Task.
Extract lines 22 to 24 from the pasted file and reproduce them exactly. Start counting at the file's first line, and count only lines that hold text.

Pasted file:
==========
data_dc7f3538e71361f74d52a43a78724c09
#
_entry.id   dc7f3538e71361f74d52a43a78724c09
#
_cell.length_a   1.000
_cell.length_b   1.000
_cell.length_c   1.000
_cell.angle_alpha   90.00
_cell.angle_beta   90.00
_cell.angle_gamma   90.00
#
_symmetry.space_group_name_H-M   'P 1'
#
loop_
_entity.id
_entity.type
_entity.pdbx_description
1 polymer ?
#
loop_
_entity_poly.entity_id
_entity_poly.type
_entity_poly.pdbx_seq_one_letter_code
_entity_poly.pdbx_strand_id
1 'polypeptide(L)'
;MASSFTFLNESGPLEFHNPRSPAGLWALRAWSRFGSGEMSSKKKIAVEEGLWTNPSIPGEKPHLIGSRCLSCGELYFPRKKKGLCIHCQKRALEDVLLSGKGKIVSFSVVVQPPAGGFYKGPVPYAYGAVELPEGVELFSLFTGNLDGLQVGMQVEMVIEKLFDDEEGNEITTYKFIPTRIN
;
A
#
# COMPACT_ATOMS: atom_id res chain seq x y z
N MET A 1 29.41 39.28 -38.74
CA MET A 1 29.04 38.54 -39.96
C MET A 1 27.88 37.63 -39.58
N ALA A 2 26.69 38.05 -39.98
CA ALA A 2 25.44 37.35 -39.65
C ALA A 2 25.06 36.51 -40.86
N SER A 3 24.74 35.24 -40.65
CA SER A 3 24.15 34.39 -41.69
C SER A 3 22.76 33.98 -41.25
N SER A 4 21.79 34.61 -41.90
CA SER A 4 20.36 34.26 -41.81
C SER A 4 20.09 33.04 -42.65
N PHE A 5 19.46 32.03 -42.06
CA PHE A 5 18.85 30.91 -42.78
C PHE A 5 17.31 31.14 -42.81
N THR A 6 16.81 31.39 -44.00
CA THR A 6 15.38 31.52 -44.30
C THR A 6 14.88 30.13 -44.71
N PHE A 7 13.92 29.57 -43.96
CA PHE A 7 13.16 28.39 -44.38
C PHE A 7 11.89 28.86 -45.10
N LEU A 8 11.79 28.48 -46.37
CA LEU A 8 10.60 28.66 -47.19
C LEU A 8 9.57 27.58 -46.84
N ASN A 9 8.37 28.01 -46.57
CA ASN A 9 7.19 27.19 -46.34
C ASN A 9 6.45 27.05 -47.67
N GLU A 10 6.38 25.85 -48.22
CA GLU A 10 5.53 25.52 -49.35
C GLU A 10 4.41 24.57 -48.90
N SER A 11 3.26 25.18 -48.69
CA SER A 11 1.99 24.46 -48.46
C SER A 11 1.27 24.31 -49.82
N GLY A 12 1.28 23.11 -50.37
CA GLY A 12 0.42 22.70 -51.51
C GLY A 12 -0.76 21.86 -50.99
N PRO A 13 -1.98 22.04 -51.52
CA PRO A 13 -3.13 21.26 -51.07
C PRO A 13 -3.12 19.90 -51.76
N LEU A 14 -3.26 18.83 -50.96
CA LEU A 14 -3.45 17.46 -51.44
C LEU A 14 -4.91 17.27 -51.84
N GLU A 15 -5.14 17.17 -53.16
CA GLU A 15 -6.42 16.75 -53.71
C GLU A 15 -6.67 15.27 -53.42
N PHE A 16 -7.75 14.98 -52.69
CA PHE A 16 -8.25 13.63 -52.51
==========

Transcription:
_entity_poly.type
_entity_poly.pdbx_seq_one_letter_code
_entity_poly.pdbx_strand_id